Industry watch: food trucks, entrepreneurs and you
September 16, 2014
Ok we are going to state the obvious – we all love food right? Well, some of us love it more than others and some of us go for the weird and whacky while others just like that sweet taste of home. But, we are not just heading out to our favourite restaurants anymore we’re heading into food truck country for those delectable delights and boy do some pretty savvy entrepreneurs know it!
In fact, just a few years ago there were people who thought of the local food truck as a little bit of “roach coach” mixed up with a little on the fly, make it up as you go along cooking – today they couldn’t be more wrong and one reason for it is, according to Kenny Lao, Co-Founder of Mashable, “..the social aspect.” Kenny goes on to say “It’s really about shared experiences around food. I think what we’re doing with Twitter is an electronic version of that share.”
Researcher Jane Seo reflected on the growth of the food truck industry in New York as she unpacked her thesis:
“Food trucks, such as Korilla BBQ, have gained remarkable popularity in recent years. For my senior thesis, I am exploring the emergence of this new U.S. market for food trucks, a rapidly growing business that in 2011 accounted for 37 percent of the $1.4 billion in street revenue nationwide. My research delves into the transformation of the public's attitude towards food trucks from denigrated "roach coaches" to pop culture phenomenon, and more broadly, the change in the landscape of American food culture. The research explores two interrelated factors that helped to change the image of New York City's food trucks: the evolving customer base and unique marketing strategy via social media.”
“Most food trucks emerged in the late 2000s at the start of the economic recession as customers began demanding quick and inexpensive meals. With their relatively low marketing and operational costs, food trucks proved to be extremely prosperous; within a couple of years, the business solidified as a lucrative venture that chefs lauded as being more rewarding and financially feasible than maintaining brick-and-mortar restaurants.”
“But economics only partly explain the transformation of the food truck business. Perhaps an even bigger factor is the change in its customer base, which can be noted by the type of food served in these food trucks as well as the role of social media in spreading their popularity.”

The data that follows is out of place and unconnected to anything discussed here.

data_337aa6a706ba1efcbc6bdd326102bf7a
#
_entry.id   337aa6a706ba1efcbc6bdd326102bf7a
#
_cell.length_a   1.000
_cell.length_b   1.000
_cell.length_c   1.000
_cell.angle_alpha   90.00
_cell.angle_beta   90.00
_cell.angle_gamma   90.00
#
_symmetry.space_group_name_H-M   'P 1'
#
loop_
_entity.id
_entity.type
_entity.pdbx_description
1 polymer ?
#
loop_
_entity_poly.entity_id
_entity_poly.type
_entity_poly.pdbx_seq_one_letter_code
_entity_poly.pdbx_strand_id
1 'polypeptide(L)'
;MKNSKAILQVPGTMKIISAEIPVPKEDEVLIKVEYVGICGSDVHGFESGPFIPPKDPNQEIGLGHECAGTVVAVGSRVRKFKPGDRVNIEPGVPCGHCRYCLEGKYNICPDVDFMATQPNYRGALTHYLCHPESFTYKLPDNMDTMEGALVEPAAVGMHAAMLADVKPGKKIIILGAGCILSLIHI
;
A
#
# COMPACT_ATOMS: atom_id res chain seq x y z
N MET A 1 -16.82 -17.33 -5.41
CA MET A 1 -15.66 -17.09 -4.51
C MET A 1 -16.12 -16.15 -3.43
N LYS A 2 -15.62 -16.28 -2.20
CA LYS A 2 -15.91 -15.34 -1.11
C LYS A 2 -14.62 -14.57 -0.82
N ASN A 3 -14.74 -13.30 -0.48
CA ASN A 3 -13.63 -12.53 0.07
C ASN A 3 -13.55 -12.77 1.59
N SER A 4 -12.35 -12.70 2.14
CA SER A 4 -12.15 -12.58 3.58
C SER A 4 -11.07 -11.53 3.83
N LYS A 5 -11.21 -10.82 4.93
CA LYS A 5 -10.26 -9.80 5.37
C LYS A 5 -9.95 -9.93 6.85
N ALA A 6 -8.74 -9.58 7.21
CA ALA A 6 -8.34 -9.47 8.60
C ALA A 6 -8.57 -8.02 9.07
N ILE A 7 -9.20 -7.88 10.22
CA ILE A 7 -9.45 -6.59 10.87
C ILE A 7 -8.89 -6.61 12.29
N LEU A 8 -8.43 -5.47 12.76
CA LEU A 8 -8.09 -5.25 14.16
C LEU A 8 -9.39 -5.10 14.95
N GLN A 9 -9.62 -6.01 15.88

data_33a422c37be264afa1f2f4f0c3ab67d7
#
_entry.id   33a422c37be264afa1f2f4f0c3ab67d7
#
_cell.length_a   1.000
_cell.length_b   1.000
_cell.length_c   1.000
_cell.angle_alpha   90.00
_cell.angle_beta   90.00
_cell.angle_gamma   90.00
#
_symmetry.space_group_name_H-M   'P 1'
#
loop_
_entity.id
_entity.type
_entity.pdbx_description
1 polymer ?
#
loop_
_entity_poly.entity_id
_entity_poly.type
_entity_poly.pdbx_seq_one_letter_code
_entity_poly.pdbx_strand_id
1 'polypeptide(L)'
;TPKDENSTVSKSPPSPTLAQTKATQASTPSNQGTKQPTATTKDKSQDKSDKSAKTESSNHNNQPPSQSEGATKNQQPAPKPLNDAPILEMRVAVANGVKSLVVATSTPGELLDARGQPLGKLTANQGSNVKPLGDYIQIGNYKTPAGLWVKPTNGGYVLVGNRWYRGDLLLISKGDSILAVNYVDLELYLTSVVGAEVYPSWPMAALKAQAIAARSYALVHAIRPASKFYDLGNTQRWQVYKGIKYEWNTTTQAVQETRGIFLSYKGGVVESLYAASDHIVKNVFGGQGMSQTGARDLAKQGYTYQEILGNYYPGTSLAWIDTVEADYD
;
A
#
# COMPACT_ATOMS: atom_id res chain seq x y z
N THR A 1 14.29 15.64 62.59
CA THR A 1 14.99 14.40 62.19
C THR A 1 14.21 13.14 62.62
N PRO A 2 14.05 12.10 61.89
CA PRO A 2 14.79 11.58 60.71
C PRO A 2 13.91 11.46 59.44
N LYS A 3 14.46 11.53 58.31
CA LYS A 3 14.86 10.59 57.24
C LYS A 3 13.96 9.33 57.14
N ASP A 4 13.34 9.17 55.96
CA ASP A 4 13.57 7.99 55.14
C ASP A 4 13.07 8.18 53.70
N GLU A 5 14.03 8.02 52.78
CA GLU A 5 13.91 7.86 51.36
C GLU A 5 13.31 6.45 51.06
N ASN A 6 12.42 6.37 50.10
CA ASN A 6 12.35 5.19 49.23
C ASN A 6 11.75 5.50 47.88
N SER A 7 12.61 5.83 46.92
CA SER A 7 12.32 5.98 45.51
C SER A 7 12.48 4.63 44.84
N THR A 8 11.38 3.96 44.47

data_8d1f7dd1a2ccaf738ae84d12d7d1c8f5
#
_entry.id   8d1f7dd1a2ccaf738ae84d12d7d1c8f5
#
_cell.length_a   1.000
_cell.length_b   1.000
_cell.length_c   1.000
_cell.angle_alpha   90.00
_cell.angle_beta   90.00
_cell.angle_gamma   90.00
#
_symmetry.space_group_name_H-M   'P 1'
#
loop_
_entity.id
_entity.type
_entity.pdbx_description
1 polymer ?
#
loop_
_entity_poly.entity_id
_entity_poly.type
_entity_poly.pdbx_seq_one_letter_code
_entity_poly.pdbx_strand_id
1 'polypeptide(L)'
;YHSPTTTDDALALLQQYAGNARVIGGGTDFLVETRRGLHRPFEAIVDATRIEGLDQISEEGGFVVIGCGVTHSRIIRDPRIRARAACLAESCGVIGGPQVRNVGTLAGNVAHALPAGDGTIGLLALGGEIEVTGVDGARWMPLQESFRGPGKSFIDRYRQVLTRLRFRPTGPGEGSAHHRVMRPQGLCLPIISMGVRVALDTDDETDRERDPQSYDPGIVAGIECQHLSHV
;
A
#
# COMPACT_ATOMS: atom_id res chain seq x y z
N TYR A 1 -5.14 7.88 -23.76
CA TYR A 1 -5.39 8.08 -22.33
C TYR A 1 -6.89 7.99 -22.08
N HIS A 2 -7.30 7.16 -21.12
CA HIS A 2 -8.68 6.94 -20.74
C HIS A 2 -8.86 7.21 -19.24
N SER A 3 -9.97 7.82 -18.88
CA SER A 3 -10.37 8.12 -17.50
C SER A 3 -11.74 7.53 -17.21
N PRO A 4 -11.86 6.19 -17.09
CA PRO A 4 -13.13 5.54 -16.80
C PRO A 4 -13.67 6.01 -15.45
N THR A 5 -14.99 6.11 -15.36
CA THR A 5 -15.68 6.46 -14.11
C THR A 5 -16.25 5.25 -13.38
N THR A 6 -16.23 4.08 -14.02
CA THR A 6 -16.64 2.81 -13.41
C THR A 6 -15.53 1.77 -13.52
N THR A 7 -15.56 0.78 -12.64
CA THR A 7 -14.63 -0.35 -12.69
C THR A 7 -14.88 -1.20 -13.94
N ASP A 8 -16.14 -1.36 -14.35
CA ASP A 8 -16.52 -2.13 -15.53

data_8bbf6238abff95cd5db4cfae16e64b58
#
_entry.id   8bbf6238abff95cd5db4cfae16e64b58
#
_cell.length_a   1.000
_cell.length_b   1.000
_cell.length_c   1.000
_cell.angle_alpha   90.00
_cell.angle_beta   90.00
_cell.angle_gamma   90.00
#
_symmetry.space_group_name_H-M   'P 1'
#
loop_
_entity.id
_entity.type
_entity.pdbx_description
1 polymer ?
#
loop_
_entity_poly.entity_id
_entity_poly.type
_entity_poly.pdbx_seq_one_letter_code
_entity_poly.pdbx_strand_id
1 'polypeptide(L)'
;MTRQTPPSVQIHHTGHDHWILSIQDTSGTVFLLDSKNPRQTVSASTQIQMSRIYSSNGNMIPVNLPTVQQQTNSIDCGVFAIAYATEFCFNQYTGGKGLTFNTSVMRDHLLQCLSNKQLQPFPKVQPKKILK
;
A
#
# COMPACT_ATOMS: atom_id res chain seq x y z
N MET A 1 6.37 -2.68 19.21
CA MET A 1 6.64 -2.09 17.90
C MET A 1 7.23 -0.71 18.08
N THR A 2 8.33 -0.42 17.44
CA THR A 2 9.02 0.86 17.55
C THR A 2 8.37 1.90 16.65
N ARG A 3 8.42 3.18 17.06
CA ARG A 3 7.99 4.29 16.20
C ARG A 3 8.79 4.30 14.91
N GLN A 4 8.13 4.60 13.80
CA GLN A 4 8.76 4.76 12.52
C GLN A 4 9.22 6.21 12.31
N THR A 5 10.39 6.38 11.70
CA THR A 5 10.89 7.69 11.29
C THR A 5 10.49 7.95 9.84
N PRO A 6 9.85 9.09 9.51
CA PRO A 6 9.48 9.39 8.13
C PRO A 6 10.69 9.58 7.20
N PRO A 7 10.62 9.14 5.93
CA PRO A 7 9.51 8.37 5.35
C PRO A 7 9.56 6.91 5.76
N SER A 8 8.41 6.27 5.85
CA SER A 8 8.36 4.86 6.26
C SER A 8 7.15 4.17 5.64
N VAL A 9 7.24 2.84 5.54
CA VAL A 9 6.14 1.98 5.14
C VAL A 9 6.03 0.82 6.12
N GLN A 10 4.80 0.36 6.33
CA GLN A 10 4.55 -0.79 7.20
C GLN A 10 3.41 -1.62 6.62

“French sociologist Pierre Bourdieu specifically talks about class-related tastes, arguing that tastes in food depend on the idea each class has about the effects of food on the body. Bourdieu describes the eating habits of the working class and the professions, with the former being "more attentive to the strength of the body than its shape, and tend to go for products that are both cheap and nutritious," while the latter opts for "products that are tasty, health-giving, light, and not fattening." Likewise, the quality of food in food trucks has also improved -- no longer are these trucks serving defrosted, instant meals, but gourmet food prepared by former chefs of upscale restaurants."
"In addition, the world of food has become increasingly entwined with the world of technology. Social media marketing has enabled food trucks to interact directly with their customers to foster a sense of community and to create brand loyalty. Indeed, with close to a billion people on Facebook, marketers are beginning to realize the power of social media as a tool to build personal brand image and establish consumer trust. GIS social media platforms, such as Twitter, have been particularly useful for food truck vendors because they can communicate to specific, local audiences about their latest locations or special menu items. Social media also allows customers to engage in a thrill of "the chase" as they track the location of their favourite food trucks.”
So there you have it – our food habits are becoming more and more intertwined with our social media habits I mean ask yourself this question – how often have you taken a picture of your breakfast, lunch or dinner and posted it on your Facebook page, sent a tweet or uploaded it to Instagram?
Isn’t it ironic that the way to a man’s heart with through his stomach? Now the way to entrepreneurial success for budding food truck entrepreneurs is to have a social media strategy ready to go, work on increasing your fan and supporter base and have them be your instant food reviewers…of course, you have to make sure your food truck ain’t no roach coach!
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